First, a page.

As I jogged through New York City’s JFK Airport, luggage was the least of my worries. A combination of bad traffic and confusion — apparently AeroMexico does not fly out of Terminal 4 — had me pressed for time. While passing lines of passengers at ticketing counters, my jet-black Rimowa glided over the polished floor. This is the territory the German luggage maker calls home: sprawling concourses, automated conveyor belts, sidewalks lined with taxis. But this trip was taking the Rimowa out of its element, traveling to the rugged southwestern Mexican state of Oaxaca.
Though the close association between luxury travel and Rimowa suitcases has existed for over a century, the brand cemented its standing with the jet set by way of its aluminum luggage, first produced in 1950. The grooved metal design was understated, and the lightweight case could withstand abuse for years of travel. But I wasn’t taking that Rimowa with me. I was taking the brand’s polycarbonate case, the Salsa Deluxe, the lighter-weight, more affordable option. No stranger to polycarbonate, Rimowa actually released the first polycarbonate luggage 16 years ago. The Salsa Deluxe features the same aesthetics as the brand’s flagship models, but at $695, it costs half the price. The case is, as is the nature of polycarbonate, noticeably flexible; it bends and compresses with pressure, a trait that actually adds to durability and longevity.
The case is, as is the nature of polycarbonate, noticeably flexible; it bends and compresses with pressure, a trait that actually adds to durability and longevity.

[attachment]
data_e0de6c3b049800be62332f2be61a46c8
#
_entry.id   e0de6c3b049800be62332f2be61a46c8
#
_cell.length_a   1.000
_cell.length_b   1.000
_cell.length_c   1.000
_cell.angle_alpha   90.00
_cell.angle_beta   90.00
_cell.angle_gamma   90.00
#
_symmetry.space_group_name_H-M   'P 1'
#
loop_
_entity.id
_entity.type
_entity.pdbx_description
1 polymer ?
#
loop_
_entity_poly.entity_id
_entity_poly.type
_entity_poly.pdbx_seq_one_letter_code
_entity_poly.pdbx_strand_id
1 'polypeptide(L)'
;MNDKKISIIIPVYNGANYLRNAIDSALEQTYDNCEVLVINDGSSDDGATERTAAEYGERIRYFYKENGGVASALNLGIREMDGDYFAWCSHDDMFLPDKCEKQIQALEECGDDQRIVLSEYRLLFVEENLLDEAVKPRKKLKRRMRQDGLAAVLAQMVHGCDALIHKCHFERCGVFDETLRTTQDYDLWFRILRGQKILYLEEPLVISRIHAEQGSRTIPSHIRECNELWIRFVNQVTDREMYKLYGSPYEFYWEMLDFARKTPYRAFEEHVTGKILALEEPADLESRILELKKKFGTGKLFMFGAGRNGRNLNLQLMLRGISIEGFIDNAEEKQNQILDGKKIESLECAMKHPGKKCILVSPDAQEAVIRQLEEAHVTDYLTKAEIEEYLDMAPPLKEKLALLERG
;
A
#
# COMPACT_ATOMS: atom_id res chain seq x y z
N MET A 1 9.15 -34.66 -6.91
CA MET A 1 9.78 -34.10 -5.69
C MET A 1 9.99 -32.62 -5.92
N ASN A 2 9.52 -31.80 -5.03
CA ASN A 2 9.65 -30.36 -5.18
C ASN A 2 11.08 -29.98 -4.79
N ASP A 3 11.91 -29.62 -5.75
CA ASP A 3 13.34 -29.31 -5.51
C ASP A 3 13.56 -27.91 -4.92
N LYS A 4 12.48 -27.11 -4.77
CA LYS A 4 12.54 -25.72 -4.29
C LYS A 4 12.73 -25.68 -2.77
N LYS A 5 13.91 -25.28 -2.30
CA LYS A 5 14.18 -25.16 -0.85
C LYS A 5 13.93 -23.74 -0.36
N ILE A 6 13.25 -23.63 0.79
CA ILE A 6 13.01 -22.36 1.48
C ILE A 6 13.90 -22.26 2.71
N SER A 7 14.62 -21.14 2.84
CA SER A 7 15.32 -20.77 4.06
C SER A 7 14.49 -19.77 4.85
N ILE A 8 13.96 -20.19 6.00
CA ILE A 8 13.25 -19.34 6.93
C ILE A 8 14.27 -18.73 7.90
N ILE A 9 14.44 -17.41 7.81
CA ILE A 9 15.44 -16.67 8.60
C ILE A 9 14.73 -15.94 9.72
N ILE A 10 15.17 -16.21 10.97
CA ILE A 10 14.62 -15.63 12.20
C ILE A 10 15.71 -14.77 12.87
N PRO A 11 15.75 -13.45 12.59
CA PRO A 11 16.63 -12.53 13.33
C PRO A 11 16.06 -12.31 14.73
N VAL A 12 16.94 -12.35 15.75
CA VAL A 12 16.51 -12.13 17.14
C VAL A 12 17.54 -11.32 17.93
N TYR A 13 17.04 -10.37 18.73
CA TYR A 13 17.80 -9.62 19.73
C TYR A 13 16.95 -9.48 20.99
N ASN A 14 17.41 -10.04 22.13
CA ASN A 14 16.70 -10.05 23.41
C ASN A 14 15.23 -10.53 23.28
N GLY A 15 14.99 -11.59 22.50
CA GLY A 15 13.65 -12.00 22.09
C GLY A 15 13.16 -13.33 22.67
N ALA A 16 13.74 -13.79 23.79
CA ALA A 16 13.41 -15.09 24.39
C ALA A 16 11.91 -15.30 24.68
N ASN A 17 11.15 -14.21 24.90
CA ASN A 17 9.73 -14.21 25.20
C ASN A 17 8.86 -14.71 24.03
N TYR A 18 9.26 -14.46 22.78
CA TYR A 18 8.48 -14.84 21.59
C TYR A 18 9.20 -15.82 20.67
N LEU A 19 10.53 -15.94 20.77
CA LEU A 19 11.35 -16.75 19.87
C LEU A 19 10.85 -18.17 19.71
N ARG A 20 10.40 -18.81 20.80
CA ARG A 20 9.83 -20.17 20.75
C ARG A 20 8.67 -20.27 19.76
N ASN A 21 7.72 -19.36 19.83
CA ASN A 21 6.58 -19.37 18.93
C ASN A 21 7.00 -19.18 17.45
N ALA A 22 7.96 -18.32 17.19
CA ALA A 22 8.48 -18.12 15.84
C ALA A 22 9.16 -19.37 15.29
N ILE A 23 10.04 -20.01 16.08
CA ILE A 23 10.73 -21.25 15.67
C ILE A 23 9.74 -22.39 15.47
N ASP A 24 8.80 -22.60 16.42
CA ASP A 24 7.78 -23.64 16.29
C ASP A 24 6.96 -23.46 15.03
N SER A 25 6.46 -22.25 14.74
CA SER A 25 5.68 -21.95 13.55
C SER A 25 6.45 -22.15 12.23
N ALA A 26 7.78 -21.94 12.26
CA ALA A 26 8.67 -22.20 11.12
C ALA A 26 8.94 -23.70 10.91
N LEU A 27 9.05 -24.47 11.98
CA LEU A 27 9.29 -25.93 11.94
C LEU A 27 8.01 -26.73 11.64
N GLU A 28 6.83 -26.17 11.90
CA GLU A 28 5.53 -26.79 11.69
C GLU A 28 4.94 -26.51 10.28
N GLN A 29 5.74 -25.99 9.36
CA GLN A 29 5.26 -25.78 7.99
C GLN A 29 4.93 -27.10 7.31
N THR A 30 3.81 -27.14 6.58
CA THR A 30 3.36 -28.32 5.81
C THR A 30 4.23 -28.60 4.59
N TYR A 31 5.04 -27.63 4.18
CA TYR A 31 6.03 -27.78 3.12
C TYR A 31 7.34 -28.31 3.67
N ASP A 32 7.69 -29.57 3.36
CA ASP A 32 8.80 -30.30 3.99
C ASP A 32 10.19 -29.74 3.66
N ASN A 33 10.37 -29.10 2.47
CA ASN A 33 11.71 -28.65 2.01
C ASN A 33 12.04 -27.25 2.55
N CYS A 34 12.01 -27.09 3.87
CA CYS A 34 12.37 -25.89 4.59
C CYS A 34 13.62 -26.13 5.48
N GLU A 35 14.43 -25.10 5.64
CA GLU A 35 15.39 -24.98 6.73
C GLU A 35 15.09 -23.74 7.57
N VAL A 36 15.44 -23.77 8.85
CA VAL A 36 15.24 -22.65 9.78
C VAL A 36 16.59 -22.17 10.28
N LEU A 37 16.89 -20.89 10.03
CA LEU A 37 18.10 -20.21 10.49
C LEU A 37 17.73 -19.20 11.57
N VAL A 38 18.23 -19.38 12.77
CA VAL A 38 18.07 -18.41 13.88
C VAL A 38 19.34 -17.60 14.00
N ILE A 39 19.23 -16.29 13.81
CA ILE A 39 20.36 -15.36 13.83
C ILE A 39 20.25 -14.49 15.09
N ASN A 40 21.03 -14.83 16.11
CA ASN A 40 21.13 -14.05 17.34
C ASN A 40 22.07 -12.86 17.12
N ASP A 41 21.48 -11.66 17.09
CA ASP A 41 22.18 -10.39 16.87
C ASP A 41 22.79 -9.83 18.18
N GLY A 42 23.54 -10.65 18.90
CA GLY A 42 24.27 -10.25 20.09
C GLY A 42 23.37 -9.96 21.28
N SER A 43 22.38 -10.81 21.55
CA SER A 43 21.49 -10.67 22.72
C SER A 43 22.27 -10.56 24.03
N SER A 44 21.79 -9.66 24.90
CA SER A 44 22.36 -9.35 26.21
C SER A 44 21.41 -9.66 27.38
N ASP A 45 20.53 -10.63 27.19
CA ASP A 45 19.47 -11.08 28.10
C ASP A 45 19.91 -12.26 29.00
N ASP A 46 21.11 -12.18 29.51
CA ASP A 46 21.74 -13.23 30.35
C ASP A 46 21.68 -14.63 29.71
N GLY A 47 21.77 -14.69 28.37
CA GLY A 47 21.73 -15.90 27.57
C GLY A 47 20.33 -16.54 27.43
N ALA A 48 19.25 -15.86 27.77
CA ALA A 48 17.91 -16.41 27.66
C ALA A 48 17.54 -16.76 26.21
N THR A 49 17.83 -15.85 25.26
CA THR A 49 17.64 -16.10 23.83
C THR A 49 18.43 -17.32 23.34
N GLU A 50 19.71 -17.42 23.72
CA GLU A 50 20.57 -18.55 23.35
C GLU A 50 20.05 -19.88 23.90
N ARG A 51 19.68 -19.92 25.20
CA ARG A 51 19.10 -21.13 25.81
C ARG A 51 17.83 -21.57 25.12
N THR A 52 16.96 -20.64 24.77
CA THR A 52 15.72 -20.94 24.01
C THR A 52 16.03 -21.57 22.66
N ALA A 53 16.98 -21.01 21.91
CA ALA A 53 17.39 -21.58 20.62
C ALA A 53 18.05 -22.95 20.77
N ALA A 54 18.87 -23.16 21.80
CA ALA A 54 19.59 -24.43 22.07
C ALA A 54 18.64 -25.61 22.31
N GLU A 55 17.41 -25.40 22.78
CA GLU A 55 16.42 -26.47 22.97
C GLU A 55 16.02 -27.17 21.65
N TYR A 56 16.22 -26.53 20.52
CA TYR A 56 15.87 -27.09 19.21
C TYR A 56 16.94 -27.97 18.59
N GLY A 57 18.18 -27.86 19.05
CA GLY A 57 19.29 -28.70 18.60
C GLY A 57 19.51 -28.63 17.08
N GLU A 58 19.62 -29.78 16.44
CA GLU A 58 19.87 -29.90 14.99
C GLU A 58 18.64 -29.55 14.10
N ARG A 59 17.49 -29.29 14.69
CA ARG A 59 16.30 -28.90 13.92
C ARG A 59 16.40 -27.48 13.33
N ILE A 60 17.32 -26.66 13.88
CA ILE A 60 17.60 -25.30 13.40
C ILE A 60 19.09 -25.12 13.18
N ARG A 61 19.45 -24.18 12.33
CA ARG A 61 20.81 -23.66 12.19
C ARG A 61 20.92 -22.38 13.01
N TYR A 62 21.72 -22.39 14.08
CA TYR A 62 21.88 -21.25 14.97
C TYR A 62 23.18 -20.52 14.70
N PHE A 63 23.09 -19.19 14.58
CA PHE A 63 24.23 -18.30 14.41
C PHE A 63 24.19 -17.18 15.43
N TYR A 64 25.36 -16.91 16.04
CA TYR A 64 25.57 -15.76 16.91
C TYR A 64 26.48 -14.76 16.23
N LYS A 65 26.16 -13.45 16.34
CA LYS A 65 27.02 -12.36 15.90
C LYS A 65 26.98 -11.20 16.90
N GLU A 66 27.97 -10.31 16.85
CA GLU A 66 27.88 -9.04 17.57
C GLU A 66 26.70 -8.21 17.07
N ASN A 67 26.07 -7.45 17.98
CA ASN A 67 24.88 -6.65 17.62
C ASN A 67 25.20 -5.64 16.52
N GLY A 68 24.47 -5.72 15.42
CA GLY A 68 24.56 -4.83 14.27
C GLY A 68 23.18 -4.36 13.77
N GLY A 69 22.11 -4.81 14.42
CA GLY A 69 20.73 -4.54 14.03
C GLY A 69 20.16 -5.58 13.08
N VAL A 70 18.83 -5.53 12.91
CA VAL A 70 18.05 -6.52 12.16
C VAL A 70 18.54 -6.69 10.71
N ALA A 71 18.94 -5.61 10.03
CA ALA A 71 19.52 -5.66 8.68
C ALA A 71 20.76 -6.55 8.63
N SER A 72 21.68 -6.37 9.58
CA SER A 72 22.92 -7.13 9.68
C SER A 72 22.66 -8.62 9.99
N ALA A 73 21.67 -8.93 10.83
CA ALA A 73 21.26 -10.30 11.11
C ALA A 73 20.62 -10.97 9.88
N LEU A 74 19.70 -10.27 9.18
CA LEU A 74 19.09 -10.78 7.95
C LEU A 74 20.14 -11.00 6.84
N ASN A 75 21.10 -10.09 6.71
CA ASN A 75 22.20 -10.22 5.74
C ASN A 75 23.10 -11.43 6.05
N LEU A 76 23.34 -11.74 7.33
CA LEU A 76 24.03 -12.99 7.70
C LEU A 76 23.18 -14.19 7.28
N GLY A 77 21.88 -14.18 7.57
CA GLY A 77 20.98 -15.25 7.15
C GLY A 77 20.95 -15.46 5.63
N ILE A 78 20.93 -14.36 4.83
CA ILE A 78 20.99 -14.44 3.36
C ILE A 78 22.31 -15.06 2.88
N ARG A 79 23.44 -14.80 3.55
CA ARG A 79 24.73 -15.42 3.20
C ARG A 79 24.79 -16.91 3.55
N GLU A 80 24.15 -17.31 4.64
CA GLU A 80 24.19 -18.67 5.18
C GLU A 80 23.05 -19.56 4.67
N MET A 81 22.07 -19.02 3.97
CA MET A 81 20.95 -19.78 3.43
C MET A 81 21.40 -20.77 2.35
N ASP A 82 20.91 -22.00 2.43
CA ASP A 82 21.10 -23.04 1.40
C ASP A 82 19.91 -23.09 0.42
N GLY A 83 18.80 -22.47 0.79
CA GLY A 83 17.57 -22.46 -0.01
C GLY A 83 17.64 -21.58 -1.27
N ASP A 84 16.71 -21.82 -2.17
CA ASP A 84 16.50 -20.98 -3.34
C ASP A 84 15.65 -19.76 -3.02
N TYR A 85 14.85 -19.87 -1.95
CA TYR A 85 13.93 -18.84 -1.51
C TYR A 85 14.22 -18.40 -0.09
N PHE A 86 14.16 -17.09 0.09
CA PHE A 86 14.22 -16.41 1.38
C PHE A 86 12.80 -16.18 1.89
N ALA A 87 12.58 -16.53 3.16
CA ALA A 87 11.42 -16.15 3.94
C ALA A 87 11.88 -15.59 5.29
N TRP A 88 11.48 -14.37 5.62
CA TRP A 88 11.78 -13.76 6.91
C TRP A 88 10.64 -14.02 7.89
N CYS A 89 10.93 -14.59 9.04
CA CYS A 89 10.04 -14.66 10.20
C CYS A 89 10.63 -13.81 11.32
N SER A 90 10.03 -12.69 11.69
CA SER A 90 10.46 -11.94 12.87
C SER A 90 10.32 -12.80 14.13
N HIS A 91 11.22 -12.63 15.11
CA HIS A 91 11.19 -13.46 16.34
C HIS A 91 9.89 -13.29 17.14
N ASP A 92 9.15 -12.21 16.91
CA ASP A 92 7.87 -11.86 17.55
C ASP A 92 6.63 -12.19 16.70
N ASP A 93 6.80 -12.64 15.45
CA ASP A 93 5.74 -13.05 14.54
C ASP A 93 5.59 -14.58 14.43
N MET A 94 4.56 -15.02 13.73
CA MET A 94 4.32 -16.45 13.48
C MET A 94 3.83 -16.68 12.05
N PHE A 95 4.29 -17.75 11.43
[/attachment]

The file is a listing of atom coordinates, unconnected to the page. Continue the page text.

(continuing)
In the airport, the suitcase’s Multiwheel system, comprised of a set of four rotating double wheels, made transport effortless. The case was built to be guided by its handle, whose height is incrementally adjustable; it is made for ease of use for both tall and short. Sides handles on the Salsa Deluxe are easy to use. After arriving in Oaxaca, I was able to load the seemingly cumbersome 29-inch case into a waiting SUV in a single movement.
The sidewalks of Oaxaca City are incredibly varied, far removed from the glassy-smooth concrete of airports. The Multiwheel system was not designed for uneven paving and sidewalk obstructions, and in the short trek to the hotel, I momentarily relived the inconvenience that comes from schlepping a normal suitcase. But the Rimowa quickly re-endeared itself to me on departure.
During my time in Oaxaca, I procured a few bottles of rare mezcal. On the return flight to the JFK, the Rimowa proved a superlative treasure chest, protecting my investments as they traveled to Mexico City, and then on to New York. Upon arriving on home soil, I found the bottles nestled in the case just as I had left them. Dings and scratches on the exterior of the Salsa Deluxe hinted at rough handling behind the scenes, but the unaffected goods inside speak to the durability of the case on a whole. While it may get tripped up on rocky roads of remote regions, this classic case won’t let one down when it’s called to do its most important job: carrying valuable cargo, safely and with style.